We compared the services of five well-known department stores, plus an independent wedding list company, to see which administrative method was the most popular. Naturally, stores are chosen primarily because couples like the product range, but our survey showed that initial enquiries into the wedding list service itself sometimes caused them to change their minds.
Due to the long-term nature of the trial, couples questioned were all newly-weds of less than two years' standing. Among them were: Graham MacLellan, Lucinda Buxton, Jane Bartlett, Nicola Scicluna-Warren, Dominique Lafaur and Gail Wetherby.
*****JOHN LEWIS PARTNERSHIP
Information from individual branches
More than one interviewee in our trial commented on the "deli counter ticket" queueing system in the wedding list departments of the John Lewis Partnership, which allows prospective wedding list users and their guests access to computer terminal operators in a room the size of an airport lounge. And yet the reason why this chain runs such a massive operation is because, for most of middle Eng-and, romance is not high on the list when it comes to kitting out their marital homes. The famous John Lewis maxim, "Never knowingly undersold" appeals to many, while their carefully chosen, if not stunning, stock make consumers feel secure. They were overwhelmingly the most popular store at which to have a wedding list and nobody questioned could recall a major gripe with the service. A closely typed, photocopied handout doles out advice to list-makers and a book listing categories of possible gifts (china, cutlery etc) is provided to help prevent crucial omissions (corkscrew, for example). A special order service makes sure products which have gone out of stock can still be bought. It really does seem as if John Lewis has thought of everything. Forward planning is necessary, however. "Collated delivery", in which all the gifts are delivered at once, may become unavailable if all storage space is used up; couples then have to accept ad hoc deliveries of gifts as they are bought. Some brides make the most of it: "I thought there was something wrong with my life when the presents stopped coming every day," said Nicola Scicluna- Warren.
***THE GIFT LIST CO
Administration fee pounds 125, free delivery within London
Chosen as representative of a small number of bespoke wedding list services across the country, this small, independent service based in owner Hazel Collins' showplace north London home ostensibly offers the possibility of choosing gifts from as many stores as you like, in exchange for an administration fee. In practice, the benefits of such a personal service are much more subtle, for the charming and persuasive Mrs Collins not only carefully interviews her clients to assess their tastes, she also takes them shopping for a day in London, paying for all refreshments and taxis, and providing the benefit of her encyclopaedic knowledge of little- known stores. She then steers the guests towards much-wanted items and makes them feel that their watering can is just as important as a Lalique vase. A lot of champagne flows in the Gift List office, and although products are not wrapped, they arrive in legions of white bags tied with satin bows. It's all very festive and soothing if you can afford it. It is not, as the staff freely admit "for people who want own-brand goods; they're better off with department stores", but it works well both for the bewildered bride and the very discerning.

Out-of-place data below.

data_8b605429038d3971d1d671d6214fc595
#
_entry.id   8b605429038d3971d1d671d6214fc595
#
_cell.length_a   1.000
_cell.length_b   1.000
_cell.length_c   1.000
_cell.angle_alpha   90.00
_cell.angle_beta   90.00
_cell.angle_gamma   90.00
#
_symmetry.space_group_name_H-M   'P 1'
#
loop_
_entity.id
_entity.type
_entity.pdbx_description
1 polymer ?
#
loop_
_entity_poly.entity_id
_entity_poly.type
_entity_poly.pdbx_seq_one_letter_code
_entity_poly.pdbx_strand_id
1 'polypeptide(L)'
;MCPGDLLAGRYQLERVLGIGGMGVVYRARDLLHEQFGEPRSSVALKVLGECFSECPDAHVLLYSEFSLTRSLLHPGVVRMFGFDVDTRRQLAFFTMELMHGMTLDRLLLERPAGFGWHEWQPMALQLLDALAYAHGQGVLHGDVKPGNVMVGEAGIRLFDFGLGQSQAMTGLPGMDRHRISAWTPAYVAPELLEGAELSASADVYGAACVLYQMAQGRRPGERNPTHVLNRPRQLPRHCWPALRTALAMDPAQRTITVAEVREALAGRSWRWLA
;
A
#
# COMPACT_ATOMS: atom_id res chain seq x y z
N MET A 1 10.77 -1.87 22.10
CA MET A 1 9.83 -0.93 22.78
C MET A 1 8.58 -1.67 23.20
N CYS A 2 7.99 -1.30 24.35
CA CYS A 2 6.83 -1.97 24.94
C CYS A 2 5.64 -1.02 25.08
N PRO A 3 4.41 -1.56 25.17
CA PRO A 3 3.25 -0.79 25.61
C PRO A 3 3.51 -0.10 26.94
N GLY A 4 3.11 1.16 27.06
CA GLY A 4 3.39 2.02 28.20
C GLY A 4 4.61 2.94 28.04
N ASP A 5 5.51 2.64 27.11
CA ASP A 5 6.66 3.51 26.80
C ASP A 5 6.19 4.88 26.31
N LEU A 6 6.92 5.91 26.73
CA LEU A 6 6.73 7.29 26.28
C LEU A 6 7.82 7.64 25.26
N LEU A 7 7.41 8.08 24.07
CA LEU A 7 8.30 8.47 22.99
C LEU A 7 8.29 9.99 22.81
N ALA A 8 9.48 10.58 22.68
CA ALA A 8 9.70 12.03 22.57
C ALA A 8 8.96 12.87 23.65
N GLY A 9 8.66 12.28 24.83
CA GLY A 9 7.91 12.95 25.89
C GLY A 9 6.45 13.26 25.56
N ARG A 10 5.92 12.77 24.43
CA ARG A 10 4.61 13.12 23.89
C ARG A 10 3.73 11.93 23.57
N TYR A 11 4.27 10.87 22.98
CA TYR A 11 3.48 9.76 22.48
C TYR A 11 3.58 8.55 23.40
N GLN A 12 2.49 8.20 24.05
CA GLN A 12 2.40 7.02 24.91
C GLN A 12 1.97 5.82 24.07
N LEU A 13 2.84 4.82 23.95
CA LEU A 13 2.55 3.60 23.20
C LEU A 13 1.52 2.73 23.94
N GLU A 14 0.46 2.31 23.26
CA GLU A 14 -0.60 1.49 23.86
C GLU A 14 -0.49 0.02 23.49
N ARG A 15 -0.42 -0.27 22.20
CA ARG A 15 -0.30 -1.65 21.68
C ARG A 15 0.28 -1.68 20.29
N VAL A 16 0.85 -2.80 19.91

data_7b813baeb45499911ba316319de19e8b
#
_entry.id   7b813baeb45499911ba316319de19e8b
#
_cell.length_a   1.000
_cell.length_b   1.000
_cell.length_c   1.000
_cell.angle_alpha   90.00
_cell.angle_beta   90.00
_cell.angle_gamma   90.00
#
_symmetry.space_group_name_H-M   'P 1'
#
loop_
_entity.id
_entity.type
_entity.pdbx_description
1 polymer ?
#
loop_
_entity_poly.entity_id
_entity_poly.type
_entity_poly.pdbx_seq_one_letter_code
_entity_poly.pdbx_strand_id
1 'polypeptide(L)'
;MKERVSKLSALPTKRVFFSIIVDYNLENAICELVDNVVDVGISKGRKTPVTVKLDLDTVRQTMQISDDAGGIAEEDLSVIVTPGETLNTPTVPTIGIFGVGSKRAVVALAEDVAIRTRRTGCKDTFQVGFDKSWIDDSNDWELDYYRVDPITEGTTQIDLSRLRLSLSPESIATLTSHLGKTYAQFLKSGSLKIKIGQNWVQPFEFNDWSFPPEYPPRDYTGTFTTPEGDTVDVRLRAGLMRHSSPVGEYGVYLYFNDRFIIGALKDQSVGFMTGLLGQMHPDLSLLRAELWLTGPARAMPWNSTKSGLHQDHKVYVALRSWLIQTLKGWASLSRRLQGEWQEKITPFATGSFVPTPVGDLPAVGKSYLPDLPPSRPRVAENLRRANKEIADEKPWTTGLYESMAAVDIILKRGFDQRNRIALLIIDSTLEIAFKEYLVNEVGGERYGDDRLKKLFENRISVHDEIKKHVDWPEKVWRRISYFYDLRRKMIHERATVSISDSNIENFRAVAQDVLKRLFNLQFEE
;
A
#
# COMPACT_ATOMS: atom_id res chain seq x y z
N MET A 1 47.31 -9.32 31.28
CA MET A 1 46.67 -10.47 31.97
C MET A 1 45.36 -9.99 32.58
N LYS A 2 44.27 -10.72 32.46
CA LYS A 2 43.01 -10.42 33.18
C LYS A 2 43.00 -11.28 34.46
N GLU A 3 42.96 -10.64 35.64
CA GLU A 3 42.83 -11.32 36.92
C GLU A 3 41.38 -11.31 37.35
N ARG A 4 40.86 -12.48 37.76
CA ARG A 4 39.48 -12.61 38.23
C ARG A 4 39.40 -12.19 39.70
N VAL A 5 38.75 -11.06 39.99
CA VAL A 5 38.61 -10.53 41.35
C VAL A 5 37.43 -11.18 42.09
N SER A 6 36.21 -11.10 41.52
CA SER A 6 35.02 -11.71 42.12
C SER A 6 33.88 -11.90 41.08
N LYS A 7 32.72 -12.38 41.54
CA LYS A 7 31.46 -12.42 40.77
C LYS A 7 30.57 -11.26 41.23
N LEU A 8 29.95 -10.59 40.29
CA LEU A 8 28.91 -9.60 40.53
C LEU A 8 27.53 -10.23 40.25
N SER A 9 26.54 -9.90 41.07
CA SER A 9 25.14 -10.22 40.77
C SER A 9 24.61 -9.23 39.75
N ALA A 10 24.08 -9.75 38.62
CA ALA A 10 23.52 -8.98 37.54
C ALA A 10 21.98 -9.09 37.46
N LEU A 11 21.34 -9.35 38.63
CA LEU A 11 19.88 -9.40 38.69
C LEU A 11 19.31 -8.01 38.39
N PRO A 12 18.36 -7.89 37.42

Free service, pounds 3 delivery fee added to individual gifts
"Very nicely packaged; very Habitat," was the way one interviewee described this chain's wedding list service, which surprised us by its genuinely friendly, efficient and flexible administration. Habitat's reputation for high-fashion homewares at reasonable prices means that the stock is more prone to change than in other shops, but staff work hard to circumvent this down point, taking coveted items off the shop floor and highlighting them to guests. Each store runs a slightly different system, but in many, the wedding department staff run the warehouse themselves, setting no limit to the time gifts may be stored after the wedding. The service is computer-linked to all Habitat stores even as far away as Ireland, and the staff tend to be multilingual. They don't gift wrap but, like the wedding list brochure itself, the blue tissue paper and Habitat ribbon are chic; cards are also provided free. Customers may phone up as often as they like for updates. A current customer survey is aimed at further improving the system. So far, suggested improvements proving popular with customers include discount incentives, refreshments and linking to the Internet. "Our customers tend to be busy young professionals who could probably access it through work," said a spokeswoman.
Free service, free delivery within Greater London